EPA Releases Greenhouse Gas Advanced Notice of Proposed Rulemaking (ANPR).On July 30, 2008 the U.S. EPA released an ANPR for review and comment on analyses and policy alternatives regarding greenhouse gas (GHG) effects and regulations under the Clean Air Act. Comments are due November 28, 2008. This notice includes both the Preamble to the proposed rulemaking that provides voluminous detail on issues that EPA is seeking input on, and observations and issues raised by other federal agencies during the interagency review process related to the ANPR. EPA is seeking comment on both to help them frame the issue going forward. For more information, see:

EPA Notifies States of Proposed Nonattainment areas for the 24-Hour fine particulate standard.On August 19 the EPA announced its proposed PM2.5 nonattainment areas and will make formal designations in December 2008, after states and tribes comment on the proposals and if needed, provide additional information. EPA's recommendations include 169 whole counties and 46 partial counties in 25 states. SIPs for areas formally designated in December will be due three years from the effective date of the designations. Recommendations from states and tribes to EPA along with EPA's responses are available at:

Training Opportunities

FHWA Resource Center releases new CAL3Interface.The Air Quality Technical Service Team of the FHWA Resource Center designed and constructed an easy-to-use interface (known as the CAL3Interface) for two of the U.S. EPA's most widely used highway air quality models, CALINE3 and CAL3QHC. These models are used for highway air quality impact assessments as part of the NEPA process, as well as for CO hot-spot analyses in conformity determinations. To make the jobs of transportation professionals easier, the CAL3Interface includes interactive graphical forms for entering the required data, grouped by: 1) control data; 2) receptor data; 3) link data; and 4) meteorological data. Plus, it allows the models to operate on the Microsoft? Windows? operating system by providing modes for program execution; displaying results in a summary table, bar graph, or model printout; and opening, saving, and printing data files. Perhaps more importantly, the CAL3Interface extends the functionality of the available CALINE3 and CAL3QHC models by:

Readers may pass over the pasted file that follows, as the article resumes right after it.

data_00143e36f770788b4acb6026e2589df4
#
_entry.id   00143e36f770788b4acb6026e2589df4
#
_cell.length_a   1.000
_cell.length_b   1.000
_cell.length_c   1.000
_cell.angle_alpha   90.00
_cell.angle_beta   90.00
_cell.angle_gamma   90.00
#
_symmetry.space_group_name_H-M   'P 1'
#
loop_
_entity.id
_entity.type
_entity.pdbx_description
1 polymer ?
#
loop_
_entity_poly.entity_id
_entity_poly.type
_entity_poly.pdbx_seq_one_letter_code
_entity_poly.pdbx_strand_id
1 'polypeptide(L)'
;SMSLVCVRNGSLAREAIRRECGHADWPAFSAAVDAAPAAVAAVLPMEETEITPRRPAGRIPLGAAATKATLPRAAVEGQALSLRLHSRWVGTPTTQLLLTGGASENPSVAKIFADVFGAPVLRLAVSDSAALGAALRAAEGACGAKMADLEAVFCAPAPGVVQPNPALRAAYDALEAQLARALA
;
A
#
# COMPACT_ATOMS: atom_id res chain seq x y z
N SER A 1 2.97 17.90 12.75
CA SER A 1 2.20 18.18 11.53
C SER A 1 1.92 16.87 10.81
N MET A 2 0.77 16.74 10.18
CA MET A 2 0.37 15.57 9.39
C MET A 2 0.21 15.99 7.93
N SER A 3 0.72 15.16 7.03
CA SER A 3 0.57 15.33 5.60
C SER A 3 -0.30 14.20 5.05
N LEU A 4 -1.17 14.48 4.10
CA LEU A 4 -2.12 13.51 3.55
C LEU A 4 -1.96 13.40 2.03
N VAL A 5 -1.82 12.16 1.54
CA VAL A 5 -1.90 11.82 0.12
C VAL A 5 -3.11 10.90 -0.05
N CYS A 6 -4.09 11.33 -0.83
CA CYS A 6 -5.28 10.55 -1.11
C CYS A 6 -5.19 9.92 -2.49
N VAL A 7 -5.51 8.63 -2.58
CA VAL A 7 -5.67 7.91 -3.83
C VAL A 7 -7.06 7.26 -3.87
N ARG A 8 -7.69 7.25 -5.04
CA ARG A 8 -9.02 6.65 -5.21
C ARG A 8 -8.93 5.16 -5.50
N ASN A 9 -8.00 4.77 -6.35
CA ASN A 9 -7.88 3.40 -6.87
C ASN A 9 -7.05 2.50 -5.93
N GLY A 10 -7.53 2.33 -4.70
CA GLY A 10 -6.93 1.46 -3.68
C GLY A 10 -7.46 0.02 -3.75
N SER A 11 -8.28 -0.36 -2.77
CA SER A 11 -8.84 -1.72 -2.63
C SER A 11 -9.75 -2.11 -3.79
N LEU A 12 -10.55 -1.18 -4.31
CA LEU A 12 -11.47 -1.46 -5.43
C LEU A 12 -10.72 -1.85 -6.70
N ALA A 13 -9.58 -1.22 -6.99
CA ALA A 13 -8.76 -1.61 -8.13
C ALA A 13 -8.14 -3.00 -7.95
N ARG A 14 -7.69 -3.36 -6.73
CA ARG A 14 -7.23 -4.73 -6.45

The program is available for public release. For instructions in obtaining a copy, contact Mike Claggett at

Introduction to Transportation Conformity Course.The National Transit Institute course will be offered in Tampa, Florida on January 27-29, 2009. This introductory course is a two and one-half day training course. For more information on future sessions and to register contact:

FHWA Resource Center Training Activities.FHWA's Resource Center Air Quality Technical Services Team is available to offer air quality-related training opportunities and information is available at: For further information, contact: Mike Roberts at 404-562-3928 or at

FHWA Resource Center Air Quality Team:

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Updated: 10/20/2015